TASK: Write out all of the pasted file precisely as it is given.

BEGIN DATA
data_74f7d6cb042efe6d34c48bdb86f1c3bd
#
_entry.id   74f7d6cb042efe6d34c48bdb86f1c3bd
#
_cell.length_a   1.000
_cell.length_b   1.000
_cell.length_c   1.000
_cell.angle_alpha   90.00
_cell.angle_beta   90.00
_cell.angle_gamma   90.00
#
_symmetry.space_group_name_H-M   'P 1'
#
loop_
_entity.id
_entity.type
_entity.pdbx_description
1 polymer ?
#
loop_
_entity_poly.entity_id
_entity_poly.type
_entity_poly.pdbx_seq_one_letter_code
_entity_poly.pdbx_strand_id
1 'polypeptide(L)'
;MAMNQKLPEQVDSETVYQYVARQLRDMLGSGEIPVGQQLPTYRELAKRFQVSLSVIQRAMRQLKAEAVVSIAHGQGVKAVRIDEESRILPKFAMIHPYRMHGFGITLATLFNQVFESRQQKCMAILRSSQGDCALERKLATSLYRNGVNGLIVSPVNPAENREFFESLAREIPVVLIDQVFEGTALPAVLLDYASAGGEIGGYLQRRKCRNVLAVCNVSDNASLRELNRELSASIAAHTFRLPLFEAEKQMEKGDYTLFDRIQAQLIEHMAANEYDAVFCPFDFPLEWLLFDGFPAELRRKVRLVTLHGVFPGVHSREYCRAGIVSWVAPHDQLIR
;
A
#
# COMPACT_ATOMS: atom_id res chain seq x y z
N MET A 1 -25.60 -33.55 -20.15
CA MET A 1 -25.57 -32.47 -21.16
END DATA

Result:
data_74f7d6cb042efe6d34c48bdb86f1c3bd
#
_entry.id   74f7d6cb042efe6d34c48bdb86f1c3bd
#
_cell.length_a   1.000
_cell.length_b   1.000
_cell.length_c   1.000
_cell.angle_alpha   90.00
_cell.angle_beta   90.00
_cell.angle_gamma   90.00
#
_symmetry.space_group_name_H-M   'P 1'
#
loop_
_entity.id
_entity.type
_entity.pdbx_description
1 polymer ?
#
loop_
_entity_poly.entity_id
_entity_poly.type
_entity_poly.pdbx_seq_one_letter_code
_entity_poly.pdbx_strand_id
1 'polypeptide(L)'
;MAMNQKLPEQVDSETVYQYVARQLRDMLGSGEIPVGQQLPTYRELAKRFQVSLSVIQRAMRQLKAEAVVSIAHGQGVKAVRIDEESRILPKFAMIHPYRMHGFGITLATLFNQVFESRQQKCMAILRSSQGDCALERKLATSLYRNGVNGLIVSPVNPAENREFFESLAREIPVVLIDQVFEGTALPAVLLDYASAGGEIGGYLQRRKCRNVLAVCNVSDNASLRELNRELSASIAAHTFRLPLFEAEKQMEKGDYTLFDRIQAQLIEHMAANEYDAVFCPFDFPLEWLLFDGFPAELRRKVRLVTLHGVFPGVHSREYCRAGIVSWVAPHDQLIR
;
A
#
# COMPACT_ATOMS: atom_id res chain seq x y z
N MET A 1 -25.60 -33.55 -20.15
CA MET A 1 -25.57 -32.47 -21.16